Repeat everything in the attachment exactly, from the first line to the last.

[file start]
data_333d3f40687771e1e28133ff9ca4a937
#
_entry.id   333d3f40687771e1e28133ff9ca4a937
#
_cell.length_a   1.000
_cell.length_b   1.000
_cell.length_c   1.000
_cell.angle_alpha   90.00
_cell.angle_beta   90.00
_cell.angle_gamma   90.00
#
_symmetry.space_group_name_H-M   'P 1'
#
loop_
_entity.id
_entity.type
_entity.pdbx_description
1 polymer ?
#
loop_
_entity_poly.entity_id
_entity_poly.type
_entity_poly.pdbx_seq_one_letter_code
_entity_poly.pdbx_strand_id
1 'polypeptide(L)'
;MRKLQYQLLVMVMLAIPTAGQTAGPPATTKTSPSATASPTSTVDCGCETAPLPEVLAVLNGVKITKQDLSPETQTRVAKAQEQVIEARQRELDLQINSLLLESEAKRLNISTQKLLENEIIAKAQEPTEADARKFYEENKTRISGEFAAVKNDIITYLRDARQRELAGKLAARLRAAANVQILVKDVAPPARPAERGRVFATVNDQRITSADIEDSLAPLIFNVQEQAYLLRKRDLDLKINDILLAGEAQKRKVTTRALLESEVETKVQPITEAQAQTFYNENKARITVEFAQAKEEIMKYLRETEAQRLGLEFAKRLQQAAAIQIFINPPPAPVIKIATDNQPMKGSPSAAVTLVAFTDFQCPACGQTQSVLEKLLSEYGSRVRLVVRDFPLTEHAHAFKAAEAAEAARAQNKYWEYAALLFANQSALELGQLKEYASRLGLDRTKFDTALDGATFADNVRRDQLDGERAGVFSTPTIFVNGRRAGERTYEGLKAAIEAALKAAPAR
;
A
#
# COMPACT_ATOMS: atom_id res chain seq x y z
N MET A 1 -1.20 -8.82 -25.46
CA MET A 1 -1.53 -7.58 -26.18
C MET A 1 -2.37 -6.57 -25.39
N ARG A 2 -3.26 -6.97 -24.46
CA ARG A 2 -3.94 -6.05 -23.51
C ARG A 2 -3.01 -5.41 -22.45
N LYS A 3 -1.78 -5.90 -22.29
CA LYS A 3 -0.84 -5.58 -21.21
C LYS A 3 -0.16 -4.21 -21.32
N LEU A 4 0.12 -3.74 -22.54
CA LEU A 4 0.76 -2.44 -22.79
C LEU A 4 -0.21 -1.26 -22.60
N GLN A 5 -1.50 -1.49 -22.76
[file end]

data_333d3f40687771e1e28133ff9ca4a937
#
_entry.id   333d3f40687771e1e28133ff9ca4a937
#
_cell.length_a   1.000
_cell.length_b   1.000
_cell.length_c   1.000
_cell.angle_alpha   90.00
_cell.angle_beta   90.00
_cell.angle_gamma   90.00
#
_symmetry.space_group_name_H-M   'P 1'
#
loop_
_entity.id
_entity.type
_entity.pdbx_description
1 polymer ?
#
loop_
_entity_poly.entity_id
_entity_poly.type
_entity_poly.pdbx_seq_one_letter_code
_entity_poly.pdbx_strand_id
1 'polypeptide(L)'
;MRKLQYQLLVMVMLAIPTAGQTAGPPATTKTSPSATASPTSTVDCGCETAPLPEVLAVLNGVKITKQDLSPETQTRVAKAQEQVIEARQRELDLQINSLLLESEAKRLNISTQKLLENEIIAKAQEPTEADARKFYEENKTRISGEFAAVKNDIITYLRDARQRELAGKLAARLRAAANVQILVKDVAPPARPAERGRVFATVNDQRITSADIEDSLAPLIFNVQEQAYLLRKRDLDLKINDILLAGEAQKRKVTTRALLESEVETKVQPITEAQAQTFYNENKARITVEFAQAKEEIMKYLRETEAQRLGLEFAKRLQQAAAIQIFINPPPAPVIKIATDNQPMKGSPSAAVTLVAFTDFQCPACGQTQSVLEKLLSEYGSRVRLVVRDFPLTEHAHAFKAAEAAEAARAQNKYWEYAALLFANQSALELGQLKEYASRLGLDRTKFDTALDGATFADNVRRDQLDGERAGVFSTPTIFVNGRRAGERTYEGLKAAIEAALKAAPAR
;
A
#
# COMPACT_ATOMS: atom_id res chain seq x y z
N MET A 1 -1.20 -8.82 -25.46
CA MET A 1 -1.53 -7.58 -26.18
C MET A 1 -2.37 -6.57 -25.39
N ARG A 2 -3.26 -6.97 -24.46
CA ARG A 2 -3.94 -6.05 -23.51
C ARG A 2 -3.01 -5.41 -22.45
N LYS A 3 -1.78 -5.90 -22.29
CA LYS A 3 -0.84 -5.58 -21.21
C LYS A 3 -0.16 -4.21 -21.32
N LEU A 4 0.12 -3.74 -22.54
CA LEU A 4 0.76 -2.44 -22.79
C LEU A 4 -0.21 -1.26 -22.60
N GLN A 5 -1.50 -1.49 -22.76